Fuhrman, Joel, M.D., Eat to Live. New York: Little, Brown & Co., 2011. Print.
A friend of mine committed to hard core following this book. She got GREAT results, so I thought I'd read it and see what it's about, and if I could follow the "plan" Dr. Fuhrman gives.
Well, I've read the book. Thought about what he says (which does make sense), but I haven't actually committed to it yet. I feel like summer is a good time to try this, but not having a routine schedule and being at the mercy of the road hasn't made me start.
The premise is to eat 1 pound of raw vegetables, 1 pound of steamed vegetables, 1 cup of beans and 4 fresh fruits daily. This sounds doable. I eat salad. I eat fruit. Should be easy. However, I'm not finding myself doing it. I'm eating lots of other stuff that isn't included in Fuhrman's plan. He also gives some items to limit: cooked starchy vegetables or whole grains, raw nuts & seeds, avocado, dried fruit and ground flaxseeds. Off limits items are dairy products, animal products, between-meal snacks, fruit juice and oils (Fuhrman 284).
There is a detailed meal plan with recipes included. This is 56 pages of the book. I liked that Fuhrman says to read the book first, without skipping ahead to the "plan." Included are "ten easy tips for living with the six week plan"
- Salad is the main dish: eat it first at lunch and dinner
- Eat as much fruit as you want but at least four fresh fruits daily.
- Variety is the spice of life, particularly when it comes to greens.
- Beware of the starchy vegetable.
- Eat beans or legumes every day.
- Eliminate animal and dairy products.
- Have a tablespoon of ground flaxseeds every day.
- Consume nuts and seeds in limited amounts, not more than one ounce per day.
- Eat lots of mushrooms all the time.
- Keep it simple. (Fuhrman 287)
He backs up what he's saying with scientific studies and refutes other claims made by experts, including the USDA's Food Guide Pyramid (Fuhrman 99). He is realistic. "This program is not for everybody, because added to the desire to lose weight must be the willingness to make a commitment to achieve wellness" (Fuhrman 309). He is informative (did you know that meat isn't the only source of protein? Did you know "all green vegetables are high in calcium" (Fuhrman 140)? He is funny. "Believe it or not, I do not expect you to eat exactly like a gorilla" (Fuhrman 96). He states that by eating more healthy green vegetables, the healthier and thinner the doer will become (Fuhrman 96). "The high volume of greens not only will be your secret to a thin waistline but will simultaneously protect you against life-threatening illnesses" (Fuhrman 155). He is encouraging. "Eat to Live does not have to be an all-or-nothing decision on day one. Incremental improvements bring benefits" (Fuhrman 221). "We can't buy good health; we must earn it" (Fuhrman 412).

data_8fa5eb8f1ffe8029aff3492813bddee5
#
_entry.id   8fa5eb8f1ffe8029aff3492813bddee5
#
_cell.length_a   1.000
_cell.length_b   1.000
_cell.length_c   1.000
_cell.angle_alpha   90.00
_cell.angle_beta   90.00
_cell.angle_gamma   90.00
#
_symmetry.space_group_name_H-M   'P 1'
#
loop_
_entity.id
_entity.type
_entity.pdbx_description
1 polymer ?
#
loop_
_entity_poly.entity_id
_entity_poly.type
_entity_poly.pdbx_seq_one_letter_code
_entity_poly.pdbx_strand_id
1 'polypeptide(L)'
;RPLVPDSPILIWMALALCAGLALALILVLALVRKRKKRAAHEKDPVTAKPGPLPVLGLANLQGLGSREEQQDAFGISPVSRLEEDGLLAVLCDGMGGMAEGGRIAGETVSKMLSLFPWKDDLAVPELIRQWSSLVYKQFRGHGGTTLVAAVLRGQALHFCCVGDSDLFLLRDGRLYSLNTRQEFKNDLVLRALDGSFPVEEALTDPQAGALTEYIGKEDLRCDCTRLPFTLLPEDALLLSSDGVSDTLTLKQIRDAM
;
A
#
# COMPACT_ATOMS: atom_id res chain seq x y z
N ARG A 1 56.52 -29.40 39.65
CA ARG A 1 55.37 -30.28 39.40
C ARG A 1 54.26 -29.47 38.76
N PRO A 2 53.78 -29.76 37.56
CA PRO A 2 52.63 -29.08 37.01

Caffeine "promotes inadequate sleep, and less sleep promotes disease and premature aging" (Fuhrman 403)
Cancer Fuhrman writes that "the war against...cancer..is to follow the overall advice presented in this book and begin at as young an age as possible (132). He later writes that there is evidence that "high-growth-promoting foods such as dairy products" are "a causative factor in both prostate and ovarian cancer" (Fuhrman 142). This got my attention.
Headache "Recurrent headaches...are almost always the result of nutritional folly and...are completely avoidable" (Fuhrman 264). He lists 15 common migraine triggers (sweets being the first one listed) (Fuhrman 266). He advises instead of medicine to "drape a cold washcloth over their forehead and lie down in a dark room to rest" (Fuhrman 265). He even includes an Anti-Headache Diet
Hunger "True hunger is felt in the throat, neck, and mouth, not in the stomach or head" (Fuhrman 201). WHAT? I was interested in these paragraphs about true hunger. Very informative (and logical). "Symptoms of true hunger: enhanced taste sensation, increased salivation, gnawing throat sensation" (Fuhrman 202). He encourages the reader to "get back in touch with true hunger" to understand the correct signals a healthy body will give.
Nutritarian-a term Fuhrman coins to describe "a person whose dietary focus is on eating healthful, nutrient-rich foods (217).
Social support-Fuhrman suggests to have family and friends read this book "not with the purpose of recruiting them to this way of eating, but so they will help you and understand why you are eating this way" (Fuhrman 383).